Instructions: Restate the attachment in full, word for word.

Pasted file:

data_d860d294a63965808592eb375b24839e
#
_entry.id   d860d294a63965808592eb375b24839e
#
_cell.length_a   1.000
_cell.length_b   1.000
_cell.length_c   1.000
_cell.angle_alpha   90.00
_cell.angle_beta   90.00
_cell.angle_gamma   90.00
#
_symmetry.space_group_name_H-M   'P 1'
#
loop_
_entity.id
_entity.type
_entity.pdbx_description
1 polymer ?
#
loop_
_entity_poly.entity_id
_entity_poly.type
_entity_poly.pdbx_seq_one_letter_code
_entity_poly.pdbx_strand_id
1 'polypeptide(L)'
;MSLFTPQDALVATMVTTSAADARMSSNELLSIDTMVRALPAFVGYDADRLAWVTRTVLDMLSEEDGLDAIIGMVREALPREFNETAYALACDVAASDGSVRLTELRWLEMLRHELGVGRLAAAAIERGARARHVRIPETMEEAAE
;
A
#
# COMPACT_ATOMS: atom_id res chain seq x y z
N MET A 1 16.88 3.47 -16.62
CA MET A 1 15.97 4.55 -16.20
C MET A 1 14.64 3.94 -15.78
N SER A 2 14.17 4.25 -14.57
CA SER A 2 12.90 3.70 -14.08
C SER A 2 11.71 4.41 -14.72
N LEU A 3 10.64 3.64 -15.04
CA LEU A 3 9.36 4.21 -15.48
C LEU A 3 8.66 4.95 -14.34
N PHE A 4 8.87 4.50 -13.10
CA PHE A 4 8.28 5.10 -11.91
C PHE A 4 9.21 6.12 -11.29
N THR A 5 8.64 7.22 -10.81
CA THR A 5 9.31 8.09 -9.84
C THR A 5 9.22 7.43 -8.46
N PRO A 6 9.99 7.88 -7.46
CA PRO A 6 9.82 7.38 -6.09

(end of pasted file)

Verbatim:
data_d860d294a63965808592eb375b24839e
#
_entry.id   d860d294a63965808592eb375b24839e
#
_cell.length_a   1.000
_cell.length_b   1.000
_cell.length_c   1.000
_cell.angle_alpha   90.00
_cell.angle_beta   90.00
_cell.angle_gamma   90.00
#
_symmetry.space_group_name_H-M   'P 1'
#
loop_
_entity.id
_entity.type
_entity.pdbx_description
1 polymer ?
#
loop_
_entity_poly.entity_id
_entity_poly.type
_entity_poly.pdbx_seq_one_letter_code
_entity_poly.pdbx_strand_id
1 'polypeptide(L)'
;MSLFTPQDALVATMVTTSAADARMSSNELLSIDTMVRALPAFVGYDADRLAWVTRTVLDMLSEEDGLDAIIGMVREALPREFNETAYALACDVAASDGSVRLTELRWLEMLRHELGVGRLAAAAIERGARARHVRIPETMEEAAE
;
A
#
# COMPACT_ATOMS: atom_id res chain seq x y z
N MET A 1 16.88 3.47 -16.62
CA MET A 1 15.97 4.55 -16.20
C MET A 1 14.64 3.94 -15.78
N SER A 2 14.17 4.25 -14.57
CA SER A 2 12.90 3.70 -14.08
C SER A 2 11.71 4.41 -14.72
N LEU A 3 10.64 3.64 -15.04
CA LEU A 3 9.36 4.21 -15.48
C LEU A 3 8.66 4.95 -14.34
N PHE A 4 8.87 4.50 -13.10
CA PHE A 4 8.28 5.10 -11.91
C PHE A 4 9.21 6.12 -11.29
N THR A 5 8.64 7.22 -10.81
CA THR A 5 9.31 8.09 -9.84
C THR A 5 9.22 7.43 -8.46
N PRO A 6 9.99 7.88 -7.46
CA PRO A 6 9.82 7.38 -6.09